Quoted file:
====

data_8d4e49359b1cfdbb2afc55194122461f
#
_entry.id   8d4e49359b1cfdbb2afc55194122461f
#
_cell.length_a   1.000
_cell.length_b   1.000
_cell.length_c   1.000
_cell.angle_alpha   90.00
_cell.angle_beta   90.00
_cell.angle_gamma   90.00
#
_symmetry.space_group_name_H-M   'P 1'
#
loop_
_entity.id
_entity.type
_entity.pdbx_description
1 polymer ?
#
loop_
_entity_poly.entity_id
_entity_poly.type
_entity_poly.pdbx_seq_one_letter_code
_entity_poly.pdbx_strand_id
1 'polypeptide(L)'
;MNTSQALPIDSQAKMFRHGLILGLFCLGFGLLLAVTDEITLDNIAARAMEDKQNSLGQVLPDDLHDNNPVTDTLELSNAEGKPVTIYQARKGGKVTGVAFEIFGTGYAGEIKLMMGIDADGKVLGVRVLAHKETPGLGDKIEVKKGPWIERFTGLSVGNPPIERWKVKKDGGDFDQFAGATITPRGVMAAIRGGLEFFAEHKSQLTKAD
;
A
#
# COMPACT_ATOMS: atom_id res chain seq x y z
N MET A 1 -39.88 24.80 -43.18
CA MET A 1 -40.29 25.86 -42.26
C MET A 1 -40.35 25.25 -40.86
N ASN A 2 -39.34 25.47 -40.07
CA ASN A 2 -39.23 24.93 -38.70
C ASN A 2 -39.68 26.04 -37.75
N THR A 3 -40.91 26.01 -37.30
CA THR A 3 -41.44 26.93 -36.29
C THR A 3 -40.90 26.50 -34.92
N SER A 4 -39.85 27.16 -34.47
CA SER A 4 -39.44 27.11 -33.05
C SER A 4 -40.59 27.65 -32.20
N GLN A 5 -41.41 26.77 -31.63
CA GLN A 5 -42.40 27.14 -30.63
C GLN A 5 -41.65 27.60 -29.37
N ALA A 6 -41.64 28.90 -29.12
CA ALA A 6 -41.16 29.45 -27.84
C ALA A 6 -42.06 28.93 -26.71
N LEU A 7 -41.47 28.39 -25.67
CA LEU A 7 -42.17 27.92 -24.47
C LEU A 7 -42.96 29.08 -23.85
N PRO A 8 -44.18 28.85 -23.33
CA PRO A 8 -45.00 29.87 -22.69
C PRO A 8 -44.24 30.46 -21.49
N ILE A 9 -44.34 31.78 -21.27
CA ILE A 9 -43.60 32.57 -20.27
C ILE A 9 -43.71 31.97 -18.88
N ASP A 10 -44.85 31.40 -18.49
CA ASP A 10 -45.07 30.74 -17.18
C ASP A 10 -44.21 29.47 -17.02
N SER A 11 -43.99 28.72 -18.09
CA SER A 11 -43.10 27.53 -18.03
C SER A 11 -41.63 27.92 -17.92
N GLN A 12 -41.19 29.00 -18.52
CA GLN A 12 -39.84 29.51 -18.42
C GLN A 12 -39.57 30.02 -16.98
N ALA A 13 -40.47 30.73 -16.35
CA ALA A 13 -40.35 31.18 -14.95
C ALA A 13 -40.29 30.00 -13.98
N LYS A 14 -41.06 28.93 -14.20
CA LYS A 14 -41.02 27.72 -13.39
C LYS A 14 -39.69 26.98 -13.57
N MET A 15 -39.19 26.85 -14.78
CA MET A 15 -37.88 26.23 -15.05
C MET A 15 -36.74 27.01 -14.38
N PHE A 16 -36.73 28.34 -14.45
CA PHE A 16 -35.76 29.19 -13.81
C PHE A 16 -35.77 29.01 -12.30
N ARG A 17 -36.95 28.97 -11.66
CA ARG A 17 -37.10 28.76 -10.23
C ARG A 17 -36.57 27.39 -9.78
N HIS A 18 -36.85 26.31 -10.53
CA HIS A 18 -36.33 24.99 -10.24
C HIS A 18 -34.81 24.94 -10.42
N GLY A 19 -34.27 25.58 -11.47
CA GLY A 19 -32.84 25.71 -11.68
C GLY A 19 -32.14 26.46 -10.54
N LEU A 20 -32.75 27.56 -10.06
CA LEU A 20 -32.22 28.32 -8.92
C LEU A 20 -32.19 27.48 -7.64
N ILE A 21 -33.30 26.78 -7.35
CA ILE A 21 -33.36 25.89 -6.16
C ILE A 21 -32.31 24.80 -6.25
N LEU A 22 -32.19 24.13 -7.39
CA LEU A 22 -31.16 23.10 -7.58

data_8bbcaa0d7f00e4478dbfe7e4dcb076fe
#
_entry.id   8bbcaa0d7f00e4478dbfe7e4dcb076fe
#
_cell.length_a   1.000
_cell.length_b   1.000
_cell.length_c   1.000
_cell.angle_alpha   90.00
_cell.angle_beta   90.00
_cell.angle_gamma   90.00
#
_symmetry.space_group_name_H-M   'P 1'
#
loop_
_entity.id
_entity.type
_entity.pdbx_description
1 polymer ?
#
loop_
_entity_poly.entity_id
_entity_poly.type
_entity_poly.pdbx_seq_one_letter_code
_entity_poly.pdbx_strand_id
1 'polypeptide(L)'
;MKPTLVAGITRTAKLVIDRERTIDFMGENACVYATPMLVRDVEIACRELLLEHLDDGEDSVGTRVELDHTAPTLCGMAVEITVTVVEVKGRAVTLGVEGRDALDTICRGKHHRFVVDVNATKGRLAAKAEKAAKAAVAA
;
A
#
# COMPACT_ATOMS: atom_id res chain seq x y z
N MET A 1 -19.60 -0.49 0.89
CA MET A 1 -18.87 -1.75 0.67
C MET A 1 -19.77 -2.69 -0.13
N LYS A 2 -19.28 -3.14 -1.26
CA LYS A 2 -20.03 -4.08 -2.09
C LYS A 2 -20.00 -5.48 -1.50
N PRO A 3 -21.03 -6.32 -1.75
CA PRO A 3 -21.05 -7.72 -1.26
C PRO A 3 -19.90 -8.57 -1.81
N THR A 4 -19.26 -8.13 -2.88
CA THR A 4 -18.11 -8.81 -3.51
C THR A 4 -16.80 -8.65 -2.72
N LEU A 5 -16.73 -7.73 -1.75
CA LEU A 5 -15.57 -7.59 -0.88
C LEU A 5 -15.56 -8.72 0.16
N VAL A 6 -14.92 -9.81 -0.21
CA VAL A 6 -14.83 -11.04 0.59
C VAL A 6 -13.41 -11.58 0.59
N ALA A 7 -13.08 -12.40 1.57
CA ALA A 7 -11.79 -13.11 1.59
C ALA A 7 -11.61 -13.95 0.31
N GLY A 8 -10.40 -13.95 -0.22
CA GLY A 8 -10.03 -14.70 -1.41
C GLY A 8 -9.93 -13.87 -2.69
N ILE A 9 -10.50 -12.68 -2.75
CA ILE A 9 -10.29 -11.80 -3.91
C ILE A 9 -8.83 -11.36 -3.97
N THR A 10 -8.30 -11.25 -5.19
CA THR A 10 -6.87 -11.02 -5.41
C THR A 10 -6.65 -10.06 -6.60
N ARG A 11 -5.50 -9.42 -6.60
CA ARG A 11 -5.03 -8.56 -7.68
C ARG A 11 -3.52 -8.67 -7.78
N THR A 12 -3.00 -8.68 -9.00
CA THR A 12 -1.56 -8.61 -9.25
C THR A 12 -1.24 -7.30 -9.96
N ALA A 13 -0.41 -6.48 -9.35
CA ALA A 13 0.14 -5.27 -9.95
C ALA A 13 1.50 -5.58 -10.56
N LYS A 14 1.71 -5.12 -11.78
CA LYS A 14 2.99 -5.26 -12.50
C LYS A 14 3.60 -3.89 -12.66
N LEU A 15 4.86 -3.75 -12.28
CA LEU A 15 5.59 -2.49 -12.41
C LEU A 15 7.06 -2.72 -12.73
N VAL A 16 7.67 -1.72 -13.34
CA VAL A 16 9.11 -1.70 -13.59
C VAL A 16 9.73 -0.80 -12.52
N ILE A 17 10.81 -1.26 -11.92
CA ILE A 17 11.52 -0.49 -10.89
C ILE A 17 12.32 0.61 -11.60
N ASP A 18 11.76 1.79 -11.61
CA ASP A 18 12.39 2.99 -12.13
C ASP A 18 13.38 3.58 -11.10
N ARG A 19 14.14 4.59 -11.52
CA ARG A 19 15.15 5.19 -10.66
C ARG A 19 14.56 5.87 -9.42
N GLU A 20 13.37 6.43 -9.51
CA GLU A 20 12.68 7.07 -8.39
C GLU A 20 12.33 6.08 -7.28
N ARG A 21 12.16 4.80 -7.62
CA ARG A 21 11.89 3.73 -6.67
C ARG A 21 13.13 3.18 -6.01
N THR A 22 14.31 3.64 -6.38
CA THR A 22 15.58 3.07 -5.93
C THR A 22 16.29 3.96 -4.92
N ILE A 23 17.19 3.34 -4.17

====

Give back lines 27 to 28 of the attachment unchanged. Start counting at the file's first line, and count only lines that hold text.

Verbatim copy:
;
A